When closed, a small amount of coolant passes through a bleed port to the radiator, but most returns to the pump through the bypass valve (8 in the drawing). As the coolant warms, the wax pellet (6) liquefies and expands to open the valve (2) to the radiator. Action is progressive. In the partially open position, coolant flow splits between the bypass valve and the radiator. At full open, all flow goes to the radiator. As the engine warms, radiator header-tank and cylinder temperatures should equalize.
Brass frames tend to break, and the metal bellows (rather than the telescoping tubes shown in the drawing) develop cracks. To check temperature response, heat the thermostat in water, supporting it away from the metal sides of the container (Fig. 15). The temperature rating, almost always stamped on the frame, refers to the temperature at which the thermostat cracks open. Raise the water temperature to about 25 deg. F (15 deg. C) above the temperature rating, adding antifreeze as necessary to prevent boiling. Ten minutes should be enough time for the unit to open fully.
As shown in Fig. 16, the water pump consists of a cast-iron or aluminum body, bearing assembly, ceramic face seal, shaft, and pressed-on impeller. Light duty pumps employ prelubricated bearings; the better types are plumbed into the engine oiling circuit. All have a bleed port outboard of the seal on the underside of the body casting. The port must remain open to provide an escape route for coolant that gets past seal faces and, on pressure-lubricated pumps, to prevent coolant contamination of the lube oil.
Pump failure is signaled by:
• Leaks from the bleed port. Some moisture is normal, but coolant streaks in this area mean seal and possible bearing failure.
• Perceptible side play or "hard spots" as the shaft is turned by hand. In severe cases, bearing wear allows the impeller to make rubbing contact with the pump body.
• Low pressure. Some engines have test ports on the inlet and outlet sides of the pump so that the pressure rise-usually in the order of 12 psi-can be measured. In the absence of these ports, about all one can do is intuit pump performance from the volume of coolant going into the radiator.
Water pumps for non-passenger car applications have factory support in the form of replacement seals and rebuild kits (Fig. 12-17). Most pumps require the use of an arbor press to remove and install the impeller and bearing pack.
Raw-water pumps assist the engine water pump in marine applications and in applications with remotely mounted radiators. The Jabsco unit in Fig. 18 employs prelubricated bearings and a mechanical face seal. The symmetrical impeller enables the pump to be driven in either direction by the expedient of swapping inlet and outlet port connections. Some models include a drain cock; for the unit illustrated, cover screws must be loosened in preparation for freezing temperatures.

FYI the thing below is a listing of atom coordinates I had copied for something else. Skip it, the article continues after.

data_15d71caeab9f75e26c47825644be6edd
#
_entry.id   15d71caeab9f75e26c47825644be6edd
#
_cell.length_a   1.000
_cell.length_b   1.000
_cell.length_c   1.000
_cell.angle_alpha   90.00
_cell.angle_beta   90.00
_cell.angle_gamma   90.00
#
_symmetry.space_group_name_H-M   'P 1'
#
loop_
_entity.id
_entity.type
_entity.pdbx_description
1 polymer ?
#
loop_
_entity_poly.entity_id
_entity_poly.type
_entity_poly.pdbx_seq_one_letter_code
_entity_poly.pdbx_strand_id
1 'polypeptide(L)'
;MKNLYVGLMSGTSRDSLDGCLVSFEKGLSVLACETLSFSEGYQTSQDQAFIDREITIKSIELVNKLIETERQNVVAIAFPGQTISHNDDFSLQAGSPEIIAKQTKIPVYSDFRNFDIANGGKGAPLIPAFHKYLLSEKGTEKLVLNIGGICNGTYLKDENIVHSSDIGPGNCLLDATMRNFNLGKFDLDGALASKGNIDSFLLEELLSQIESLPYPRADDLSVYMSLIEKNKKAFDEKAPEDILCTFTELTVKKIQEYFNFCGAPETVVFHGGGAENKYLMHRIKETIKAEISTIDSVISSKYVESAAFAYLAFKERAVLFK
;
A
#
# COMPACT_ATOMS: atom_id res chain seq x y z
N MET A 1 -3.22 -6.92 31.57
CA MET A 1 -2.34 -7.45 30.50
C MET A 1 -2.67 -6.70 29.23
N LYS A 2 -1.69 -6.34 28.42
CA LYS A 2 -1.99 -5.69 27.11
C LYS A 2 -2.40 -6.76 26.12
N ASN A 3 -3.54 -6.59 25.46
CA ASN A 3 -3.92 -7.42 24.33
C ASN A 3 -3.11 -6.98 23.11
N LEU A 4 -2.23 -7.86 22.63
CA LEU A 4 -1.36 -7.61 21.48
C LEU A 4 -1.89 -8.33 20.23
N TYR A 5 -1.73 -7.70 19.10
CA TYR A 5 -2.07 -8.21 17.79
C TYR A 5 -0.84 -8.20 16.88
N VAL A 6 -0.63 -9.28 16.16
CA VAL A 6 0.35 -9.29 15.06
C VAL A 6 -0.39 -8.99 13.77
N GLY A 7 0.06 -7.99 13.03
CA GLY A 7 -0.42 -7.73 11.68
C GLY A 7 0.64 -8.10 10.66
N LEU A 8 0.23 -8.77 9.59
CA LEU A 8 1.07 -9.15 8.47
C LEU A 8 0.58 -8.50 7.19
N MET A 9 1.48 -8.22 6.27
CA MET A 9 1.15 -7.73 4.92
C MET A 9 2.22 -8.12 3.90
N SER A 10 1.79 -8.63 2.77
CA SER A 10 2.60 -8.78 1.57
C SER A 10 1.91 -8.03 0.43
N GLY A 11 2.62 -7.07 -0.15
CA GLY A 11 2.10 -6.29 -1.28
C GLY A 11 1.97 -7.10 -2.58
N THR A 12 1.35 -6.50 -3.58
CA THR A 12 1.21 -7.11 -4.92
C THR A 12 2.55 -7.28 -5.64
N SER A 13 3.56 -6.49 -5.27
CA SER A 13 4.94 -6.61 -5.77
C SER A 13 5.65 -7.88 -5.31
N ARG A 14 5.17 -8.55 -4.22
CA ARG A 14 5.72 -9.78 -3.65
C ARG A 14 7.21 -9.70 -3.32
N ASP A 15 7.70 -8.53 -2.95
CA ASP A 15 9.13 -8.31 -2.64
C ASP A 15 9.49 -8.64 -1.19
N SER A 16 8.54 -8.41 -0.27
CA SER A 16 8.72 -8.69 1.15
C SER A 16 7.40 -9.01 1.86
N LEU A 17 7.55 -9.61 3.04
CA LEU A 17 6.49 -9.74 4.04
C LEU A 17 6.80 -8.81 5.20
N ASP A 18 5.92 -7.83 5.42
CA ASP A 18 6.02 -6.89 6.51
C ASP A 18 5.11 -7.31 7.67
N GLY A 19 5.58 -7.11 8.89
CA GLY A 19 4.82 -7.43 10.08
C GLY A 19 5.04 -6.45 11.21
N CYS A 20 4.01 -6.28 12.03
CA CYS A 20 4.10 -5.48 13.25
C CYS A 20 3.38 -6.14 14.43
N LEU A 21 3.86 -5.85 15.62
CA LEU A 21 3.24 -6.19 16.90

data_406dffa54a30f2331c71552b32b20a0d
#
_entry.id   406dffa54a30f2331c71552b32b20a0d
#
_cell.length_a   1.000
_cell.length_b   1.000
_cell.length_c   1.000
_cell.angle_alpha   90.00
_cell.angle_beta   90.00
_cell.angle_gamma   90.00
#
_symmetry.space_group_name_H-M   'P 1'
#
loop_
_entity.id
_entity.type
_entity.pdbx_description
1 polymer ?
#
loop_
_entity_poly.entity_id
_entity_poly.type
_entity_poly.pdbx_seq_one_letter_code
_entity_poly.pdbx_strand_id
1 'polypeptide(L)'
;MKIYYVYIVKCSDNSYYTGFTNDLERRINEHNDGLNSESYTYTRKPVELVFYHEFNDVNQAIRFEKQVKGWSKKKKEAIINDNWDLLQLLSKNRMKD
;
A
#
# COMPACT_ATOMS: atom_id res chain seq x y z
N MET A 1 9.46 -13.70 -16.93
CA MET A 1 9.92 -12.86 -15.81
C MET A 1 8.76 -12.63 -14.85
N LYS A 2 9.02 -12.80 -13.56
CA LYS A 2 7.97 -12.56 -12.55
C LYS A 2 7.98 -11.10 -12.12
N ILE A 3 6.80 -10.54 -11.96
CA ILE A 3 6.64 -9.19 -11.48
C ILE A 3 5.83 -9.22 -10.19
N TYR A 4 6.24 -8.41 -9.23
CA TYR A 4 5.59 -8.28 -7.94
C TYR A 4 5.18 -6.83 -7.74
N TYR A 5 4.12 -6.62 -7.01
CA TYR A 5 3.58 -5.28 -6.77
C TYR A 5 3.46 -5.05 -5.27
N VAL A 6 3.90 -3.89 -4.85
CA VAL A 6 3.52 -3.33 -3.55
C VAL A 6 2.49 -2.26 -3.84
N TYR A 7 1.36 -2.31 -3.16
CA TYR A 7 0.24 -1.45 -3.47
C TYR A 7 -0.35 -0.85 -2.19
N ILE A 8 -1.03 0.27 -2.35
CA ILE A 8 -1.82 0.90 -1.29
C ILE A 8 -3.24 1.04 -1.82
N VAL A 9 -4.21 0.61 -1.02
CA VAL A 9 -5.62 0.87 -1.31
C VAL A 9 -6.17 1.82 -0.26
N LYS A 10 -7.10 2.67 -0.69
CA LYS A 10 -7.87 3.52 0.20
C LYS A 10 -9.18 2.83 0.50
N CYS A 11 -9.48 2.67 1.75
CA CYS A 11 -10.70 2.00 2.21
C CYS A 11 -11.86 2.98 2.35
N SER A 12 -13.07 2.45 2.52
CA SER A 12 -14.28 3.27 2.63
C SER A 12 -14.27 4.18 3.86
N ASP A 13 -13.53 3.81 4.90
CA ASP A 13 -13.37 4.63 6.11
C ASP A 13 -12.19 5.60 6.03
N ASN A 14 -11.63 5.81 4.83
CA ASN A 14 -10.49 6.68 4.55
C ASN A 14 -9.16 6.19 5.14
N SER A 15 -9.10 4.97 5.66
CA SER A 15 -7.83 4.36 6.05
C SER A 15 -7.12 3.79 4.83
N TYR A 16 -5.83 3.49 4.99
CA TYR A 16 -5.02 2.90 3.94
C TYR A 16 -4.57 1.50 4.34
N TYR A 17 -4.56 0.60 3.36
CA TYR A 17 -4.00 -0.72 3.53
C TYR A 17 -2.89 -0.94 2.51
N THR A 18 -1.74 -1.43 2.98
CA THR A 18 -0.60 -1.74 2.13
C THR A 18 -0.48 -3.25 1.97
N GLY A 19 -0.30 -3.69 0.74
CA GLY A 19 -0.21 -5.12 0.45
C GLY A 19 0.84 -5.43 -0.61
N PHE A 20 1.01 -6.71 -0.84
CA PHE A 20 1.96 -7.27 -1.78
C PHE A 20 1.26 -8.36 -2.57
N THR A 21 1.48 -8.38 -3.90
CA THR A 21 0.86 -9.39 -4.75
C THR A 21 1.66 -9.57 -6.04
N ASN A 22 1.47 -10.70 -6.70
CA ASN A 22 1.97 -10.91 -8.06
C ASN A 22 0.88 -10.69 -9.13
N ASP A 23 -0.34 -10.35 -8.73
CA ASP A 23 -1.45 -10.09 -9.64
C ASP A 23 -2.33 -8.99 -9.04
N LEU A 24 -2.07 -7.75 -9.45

To disassemble, remove the cover-retaining screws, end cover (2), and impeller (5). If the pump has much time on it, the impeller will be stuck. Remove it with a suitable puller or by spreading plier jaws under the impeller and tapping the shaft with a brass drift. Remove the cam screw and the cam (6). Replace the wear plate (7) as a precautionary measure.
Support the pump body in a vise and loosen the pinch bolt (24) that secures the body to the bearing housing (15). Remove the slinger (14) and pry off the inner seal from the pump body casting. Press the shaft (25) and bearings out of the casting.
Working from the impeller side, drive out the inner seal. All that remains is to separate the bearing pack from the shaft by removing the circlip (8).
Hose condition is best checked by feel. Replace hoses that feel soft after the engine has shut down and pressure in the system has dissipated. A loose inner liner on the lower radiator hose creates an overheating problem that is nearly impossible to diagnose without removing the hose for inspection. Change all hoses every three years or 4000 hours. Close heater-hose valves during summer months to reduce the potential for leaks.
Most mechanics prefer to use stainless-steel clamps with a worm gear that engages serrations on the ribbon. It is doubtful whether these clamps provide more security than OEM types. Whatever style of clamp is used, avoid over-tightening. The clamp should compress the hose sheathing and not cut into it.
As mentioned previously, cooling systems may incorporate turbo aftercoolers, oil coolers, and various other heat exchangers. Design variations make generalizations difficult. Most of these devices, such as the seawater aftercooler shown in Fig. 19, can be disassembled for cleaning and, with the proper fixtures, pressurized to detect leaks.